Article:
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dc.contributor.authorEdwards, V.L.
dc.contributor.authorSmith, S.B.
dc.contributor.authorMcComb, E.J.
dc.contributor.authorHumphrys, M.S.
dc.contributor.authorGajer, P.
dc.contributor.authorGwilliam, K.
dc.contributor.authorTerplan, M.
dc.contributor.authorMark, K.S.
dc.contributor.authorBrotman, R.M.
dc.contributor.authorBavoil, P.M.
dc.contributor.authorRavela, J.
dc.contributor.authorBing, M.en_US
dc.date.accessioned2019-09-10T17:30:15Z
dc.date.available2019-09-10T17:30:15Z
dc.date.issued2019
dc.identifier.urihttps://www.scopus.com/inward/record.uri?eid=2-s2.0-85071282597&doi=10.1128%2fmBio.01548-19&partnerID=40&md5=b4405733dba806f10d68402017b2d1fc
dc.identifier.urihttp://hdl.handle.net/10713/10493
dc.description.abstractThe mechanism(s) by which Lactobacillus-dominated cervicovaginal microbiota provide a barrier to Chlamydia trachomatis infection remain(s) unknown. Here we evaluate the impact of different Lactobacillus spp. identified via cultureindependent metataxonomic analysis of C. trachomatis-infected women on C. trachomatis infection in a three-dimensional (3D) cervical epithelium model. Lactobacillus spp. that specifically produce D(-) lactic acid were associated with long-term protection against C. trachomatis infection, consistent with reduced protection associated with Lactobacillus iners, which does not produce this isoform, and with decreased epithelial cell proliferation, consistent with the observed prolonged protective effect. Transcriptomic analysis revealed that epigenetic modifications involving histone deacetylase-controlled pathways are integral to the cross talk between host and microbiota. These results highlight a fundamental mechanism whereby the cervicovaginal microbiota modulates host functions to protect against C. trachomatis infection. IMPORTANCE The vaginal microbiota is believed to protect women against Chlamydia trachomatis, the etiologic agent of the most prevalent sexually transmitted infection (STI) in developed countries. The mechanism underlying this protection has remained elusive. Here, we reveal the comprehensive strategy by which the cervicovaginal microbiota modulates host functions to protect against chlamydial infection, thereby providing a novel conceptual mechanistic understanding. Major implications of this work are that (i) the impact of the vaginal microbiota on the epithelium should be considered in future studies of chlamydial infection and other STIs and (ii) a fundamental understanding of the cervicovaginal microbiota’s role in protection against STIs may enable the development of novel microbiome-based therapeutic strategies to protect women from infection and improve vaginal and cervical health. Copyright 2019 Edwards et al.en_US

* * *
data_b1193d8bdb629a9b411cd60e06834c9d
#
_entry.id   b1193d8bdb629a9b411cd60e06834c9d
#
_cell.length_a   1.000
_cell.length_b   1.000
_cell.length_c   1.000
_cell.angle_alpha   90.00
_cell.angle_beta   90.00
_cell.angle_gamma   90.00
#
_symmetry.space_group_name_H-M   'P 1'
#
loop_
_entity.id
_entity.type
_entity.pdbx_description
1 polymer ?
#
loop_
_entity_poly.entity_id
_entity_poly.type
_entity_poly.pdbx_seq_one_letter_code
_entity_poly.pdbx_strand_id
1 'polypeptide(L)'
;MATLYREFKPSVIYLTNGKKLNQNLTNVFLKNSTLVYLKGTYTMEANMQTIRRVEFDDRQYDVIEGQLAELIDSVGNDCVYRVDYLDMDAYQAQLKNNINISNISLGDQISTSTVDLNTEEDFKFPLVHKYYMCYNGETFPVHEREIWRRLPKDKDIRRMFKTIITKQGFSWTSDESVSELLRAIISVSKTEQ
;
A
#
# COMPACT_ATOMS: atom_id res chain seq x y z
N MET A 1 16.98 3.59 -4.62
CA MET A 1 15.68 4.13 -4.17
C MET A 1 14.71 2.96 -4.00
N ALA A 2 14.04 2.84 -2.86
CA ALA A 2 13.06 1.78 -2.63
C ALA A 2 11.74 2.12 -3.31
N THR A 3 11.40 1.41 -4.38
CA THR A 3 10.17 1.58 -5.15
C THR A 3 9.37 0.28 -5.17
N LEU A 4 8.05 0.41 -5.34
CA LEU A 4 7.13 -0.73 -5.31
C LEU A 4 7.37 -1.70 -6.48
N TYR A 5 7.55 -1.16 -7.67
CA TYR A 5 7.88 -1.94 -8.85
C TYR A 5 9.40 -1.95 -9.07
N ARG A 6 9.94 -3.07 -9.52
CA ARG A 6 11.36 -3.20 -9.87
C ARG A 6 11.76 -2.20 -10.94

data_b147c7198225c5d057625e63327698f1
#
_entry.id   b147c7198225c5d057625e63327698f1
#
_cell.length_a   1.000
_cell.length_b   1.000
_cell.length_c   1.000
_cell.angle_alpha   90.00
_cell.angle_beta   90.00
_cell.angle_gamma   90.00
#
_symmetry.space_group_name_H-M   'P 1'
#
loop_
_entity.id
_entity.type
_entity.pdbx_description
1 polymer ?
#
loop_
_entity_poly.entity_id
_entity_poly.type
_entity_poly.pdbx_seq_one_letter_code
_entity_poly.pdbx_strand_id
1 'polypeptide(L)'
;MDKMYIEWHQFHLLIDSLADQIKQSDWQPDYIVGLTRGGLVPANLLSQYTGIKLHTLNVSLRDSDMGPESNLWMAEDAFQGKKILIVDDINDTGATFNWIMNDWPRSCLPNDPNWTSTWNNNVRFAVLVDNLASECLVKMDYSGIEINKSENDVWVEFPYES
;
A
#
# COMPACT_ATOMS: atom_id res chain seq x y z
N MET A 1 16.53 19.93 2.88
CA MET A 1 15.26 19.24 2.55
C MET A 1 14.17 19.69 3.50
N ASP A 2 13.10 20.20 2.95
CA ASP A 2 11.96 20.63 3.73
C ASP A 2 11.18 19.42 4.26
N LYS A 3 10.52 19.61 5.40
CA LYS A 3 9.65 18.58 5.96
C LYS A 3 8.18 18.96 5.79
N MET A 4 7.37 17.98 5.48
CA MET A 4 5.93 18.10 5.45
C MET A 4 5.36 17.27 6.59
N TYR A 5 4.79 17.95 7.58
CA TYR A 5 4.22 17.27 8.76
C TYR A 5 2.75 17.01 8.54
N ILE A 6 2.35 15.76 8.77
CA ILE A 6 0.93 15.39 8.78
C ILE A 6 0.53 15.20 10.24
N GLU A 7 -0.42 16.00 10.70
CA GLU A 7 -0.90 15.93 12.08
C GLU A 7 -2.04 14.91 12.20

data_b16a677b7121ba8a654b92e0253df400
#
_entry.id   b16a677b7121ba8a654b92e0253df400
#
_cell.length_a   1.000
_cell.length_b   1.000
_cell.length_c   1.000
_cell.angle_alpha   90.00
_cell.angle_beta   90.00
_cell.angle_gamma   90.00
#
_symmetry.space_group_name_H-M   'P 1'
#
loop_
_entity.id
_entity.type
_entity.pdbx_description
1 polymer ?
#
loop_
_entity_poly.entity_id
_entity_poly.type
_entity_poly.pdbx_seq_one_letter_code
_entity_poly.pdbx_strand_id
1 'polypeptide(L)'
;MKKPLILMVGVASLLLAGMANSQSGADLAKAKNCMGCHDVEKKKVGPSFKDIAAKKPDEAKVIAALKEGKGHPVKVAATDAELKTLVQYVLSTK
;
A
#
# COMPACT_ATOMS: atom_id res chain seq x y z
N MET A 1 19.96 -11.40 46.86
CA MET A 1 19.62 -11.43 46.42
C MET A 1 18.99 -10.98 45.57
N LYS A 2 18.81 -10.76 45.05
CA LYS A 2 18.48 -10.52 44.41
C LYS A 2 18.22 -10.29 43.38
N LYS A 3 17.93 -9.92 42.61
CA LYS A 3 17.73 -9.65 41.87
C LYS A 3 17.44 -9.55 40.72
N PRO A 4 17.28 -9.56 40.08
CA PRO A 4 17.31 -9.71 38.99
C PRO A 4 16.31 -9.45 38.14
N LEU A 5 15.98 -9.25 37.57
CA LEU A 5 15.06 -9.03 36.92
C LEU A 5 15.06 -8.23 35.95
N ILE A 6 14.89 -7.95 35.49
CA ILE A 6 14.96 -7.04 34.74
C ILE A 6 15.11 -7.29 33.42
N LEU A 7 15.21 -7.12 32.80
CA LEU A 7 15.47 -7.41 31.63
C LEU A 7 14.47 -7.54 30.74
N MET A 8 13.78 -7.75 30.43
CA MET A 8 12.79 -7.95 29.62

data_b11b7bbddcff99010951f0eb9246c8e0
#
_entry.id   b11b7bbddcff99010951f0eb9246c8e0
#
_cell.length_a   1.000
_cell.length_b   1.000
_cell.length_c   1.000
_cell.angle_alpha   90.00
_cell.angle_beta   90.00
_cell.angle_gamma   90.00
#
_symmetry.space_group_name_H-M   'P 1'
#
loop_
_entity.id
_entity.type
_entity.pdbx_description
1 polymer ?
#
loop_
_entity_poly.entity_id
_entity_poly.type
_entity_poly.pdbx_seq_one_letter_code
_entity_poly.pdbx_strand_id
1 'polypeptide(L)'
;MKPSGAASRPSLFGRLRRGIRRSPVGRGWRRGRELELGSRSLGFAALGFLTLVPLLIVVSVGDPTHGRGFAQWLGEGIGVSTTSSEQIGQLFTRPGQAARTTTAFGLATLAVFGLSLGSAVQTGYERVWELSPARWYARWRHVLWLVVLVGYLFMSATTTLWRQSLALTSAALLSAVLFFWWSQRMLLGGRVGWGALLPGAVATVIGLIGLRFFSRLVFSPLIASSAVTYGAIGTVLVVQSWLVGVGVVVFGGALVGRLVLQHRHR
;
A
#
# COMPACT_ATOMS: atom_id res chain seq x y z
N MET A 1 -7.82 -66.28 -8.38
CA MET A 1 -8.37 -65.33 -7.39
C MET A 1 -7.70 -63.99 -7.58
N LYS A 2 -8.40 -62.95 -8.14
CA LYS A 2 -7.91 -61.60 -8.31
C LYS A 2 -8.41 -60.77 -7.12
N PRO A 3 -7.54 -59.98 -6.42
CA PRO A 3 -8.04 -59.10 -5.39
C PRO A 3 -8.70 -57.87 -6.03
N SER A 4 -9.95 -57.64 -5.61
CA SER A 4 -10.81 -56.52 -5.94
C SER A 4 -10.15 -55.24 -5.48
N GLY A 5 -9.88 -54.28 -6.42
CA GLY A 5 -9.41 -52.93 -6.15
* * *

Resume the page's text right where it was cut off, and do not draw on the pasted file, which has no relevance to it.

dc.description.sponsorshipResearch reported in this publication was supported by the National Institute for Allergy and Infectious Diseases of the National Institutes of Health under award numbers U19AI084044 and UH2AI083264.en_US
dc.description.urihttps://doi.org/10.1128/mBio.01548-19en_US
dc.language.isoen-USen_US
dc.publisherAmerican Society for Microbiologyen_US
dc.relation.ispartofmBio
dc.subjectEpigeneticen_US
dc.subjectLactic aciden_US
dc.subjectLactobacillusen_US
dc.subjectMicrobiomeen_US
dc.subjectProliferationen_US
dc.subjectSexually transmitted infectionen_US
dc.titleThe cervicovaginal microbiota-host interaction modulates chlamydia trachomatis infectionen_US
dc.typeArticleen_US
dc.identifier.doi10.1128/mBio.01548-19
dc.identifier.pmid31409678


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